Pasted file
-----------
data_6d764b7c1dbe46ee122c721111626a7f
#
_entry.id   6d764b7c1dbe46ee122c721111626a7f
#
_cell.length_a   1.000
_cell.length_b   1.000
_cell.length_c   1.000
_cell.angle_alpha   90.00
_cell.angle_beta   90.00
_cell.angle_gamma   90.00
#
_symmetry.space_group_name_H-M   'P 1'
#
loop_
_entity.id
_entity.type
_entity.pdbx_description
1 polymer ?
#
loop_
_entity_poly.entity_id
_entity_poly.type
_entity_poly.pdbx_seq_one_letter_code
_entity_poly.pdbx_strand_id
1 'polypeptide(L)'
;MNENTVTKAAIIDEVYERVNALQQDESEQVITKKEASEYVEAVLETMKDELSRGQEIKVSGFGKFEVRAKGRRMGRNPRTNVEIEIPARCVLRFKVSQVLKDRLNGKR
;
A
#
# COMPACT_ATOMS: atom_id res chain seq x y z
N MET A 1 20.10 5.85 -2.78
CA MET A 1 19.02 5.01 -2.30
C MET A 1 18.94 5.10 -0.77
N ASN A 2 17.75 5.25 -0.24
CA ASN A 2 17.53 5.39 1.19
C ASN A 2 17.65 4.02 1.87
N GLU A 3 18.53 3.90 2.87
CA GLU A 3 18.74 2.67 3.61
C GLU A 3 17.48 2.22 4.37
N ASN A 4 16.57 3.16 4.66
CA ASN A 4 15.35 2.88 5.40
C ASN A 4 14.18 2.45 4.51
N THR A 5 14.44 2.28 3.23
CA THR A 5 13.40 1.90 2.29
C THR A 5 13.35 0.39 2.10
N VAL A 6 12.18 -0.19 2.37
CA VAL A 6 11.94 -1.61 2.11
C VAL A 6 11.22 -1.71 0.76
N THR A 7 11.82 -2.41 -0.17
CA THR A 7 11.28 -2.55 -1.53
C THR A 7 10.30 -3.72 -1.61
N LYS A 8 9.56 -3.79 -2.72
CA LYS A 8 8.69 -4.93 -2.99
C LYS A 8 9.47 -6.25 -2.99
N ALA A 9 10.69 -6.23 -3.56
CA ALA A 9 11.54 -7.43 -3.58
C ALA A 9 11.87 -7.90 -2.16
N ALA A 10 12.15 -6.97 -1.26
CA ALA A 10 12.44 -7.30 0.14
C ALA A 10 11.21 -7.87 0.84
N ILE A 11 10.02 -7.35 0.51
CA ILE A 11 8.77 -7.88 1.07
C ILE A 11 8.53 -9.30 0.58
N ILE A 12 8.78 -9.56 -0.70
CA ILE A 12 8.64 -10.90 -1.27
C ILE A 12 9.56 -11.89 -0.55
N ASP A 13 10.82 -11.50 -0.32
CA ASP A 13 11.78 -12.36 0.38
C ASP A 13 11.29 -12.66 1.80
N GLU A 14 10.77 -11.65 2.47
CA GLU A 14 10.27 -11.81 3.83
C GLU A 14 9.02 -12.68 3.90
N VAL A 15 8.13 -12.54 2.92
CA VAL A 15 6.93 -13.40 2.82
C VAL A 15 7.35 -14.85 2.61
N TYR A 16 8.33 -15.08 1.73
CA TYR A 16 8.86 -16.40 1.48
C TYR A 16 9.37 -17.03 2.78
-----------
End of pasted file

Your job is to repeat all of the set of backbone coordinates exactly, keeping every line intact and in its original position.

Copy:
data_6d764b7c1dbe46ee122c721111626a7f
#
_entry.id   6d764b7c1dbe46ee122c721111626a7f
#
_cell.length_a   1.000
_cell.length_b   1.000
_cell.length_c   1.000
_cell.angle_alpha   90.00
_cell.angle_beta   90.00
_cell.angle_gamma   90.00
#
_symmetry.space_group_name_H-M   'P 1'
#
loop_
_entity.id
_entity.type
_entity.pdbx_description
1 polymer ?
#
loop_
_entity_poly.entity_id
_entity_poly.type
_entity_poly.pdbx_seq_one_letter_code
_entity_poly.pdbx_strand_id
1 'polypeptide(L)'
;MNENTVTKAAIIDEVYERVNALQQDESEQVITKKEASEYVEAVLETMKDELSRGQEIKVSGFGKFEVRAKGRRMGRNPRTNVEIEIPARCVLRFKVSQVLKDRLNGKR
;
A
#
# COMPACT_ATOMS: atom_id res chain seq x y z
N MET A 1 20.10 5.85 -2.78
CA MET A 1 19.02 5.01 -2.30
C MET A 1 18.94 5.10 -0.77
N ASN A 2 17.75 5.25 -0.24
CA ASN A 2 17.53 5.39 1.19
C ASN A 2 17.65 4.02 1.87
N GLU A 3 18.53 3.90 2.87
CA GLU A 3 18.74 2.67 3.61
C GLU A 3 17.48 2.22 4.37
N ASN A 4 16.57 3.16 4.66
CA ASN A 4 15.35 2.88 5.40
C ASN A 4 14.18 2.45 4.51
N THR A 5 14.44 2.28 3.23
CA THR A 5 13.40 1.90 2.29
C THR A 5 13.35 0.39 2.10
N VAL A 6 12.18 -0.19 2.37
CA VAL A 6 11.94 -1.61 2.11
C VAL A 6 11.22 -1.71 0.76
N THR A 7 11.82 -2.41 -0.17
CA THR A 7 11.28 -2.55 -1.53
C THR A 7 10.30 -3.72 -1.61
N LYS A 8 9.56 -3.79 -2.72
CA LYS A 8 8.69 -4.93 -2.99
C LYS A 8 9.47 -6.25 -2.99
N ALA A 9 10.69 -6.23 -3.56
CA ALA A 9 11.54 -7.43 -3.58
C ALA A 9 11.87 -7.90 -2.16
N ALA A 10 12.15 -6.97 -1.26
CA ALA A 10 12.44 -7.30 0.14
C ALA A 10 11.21 -7.87 0.84
N ILE A 11 10.02 -7.35 0.51
CA ILE A 11 8.77 -7.88 1.07
C ILE A 11 8.53 -9.30 0.58
N ILE A 12 8.78 -9.56 -0.70
CA ILE A 12 8.64 -10.90 -1.27
C ILE A 12 9.56 -11.89 -0.55
N ASP A 13 10.82 -11.50 -0.32
CA ASP A 13 11.78 -12.36 0.38
C ASP A 13 11.29 -12.66 1.80
N GLU A 14 10.77 -11.65 2.47
CA GLU A 14 10.27 -11.81 3.83
C GLU A 14 9.02 -12.68 3.90
N VAL A 15 8.13 -12.54 2.92
CA VAL A 15 6.93 -13.40 2.82
C VAL A 15 7.35 -14.85 2.61
N TYR A 16 8.33 -15.08 1.73
CA TYR A 16 8.86 -16.40 1.48
C TYR A 16 9.37 -17.03 2.78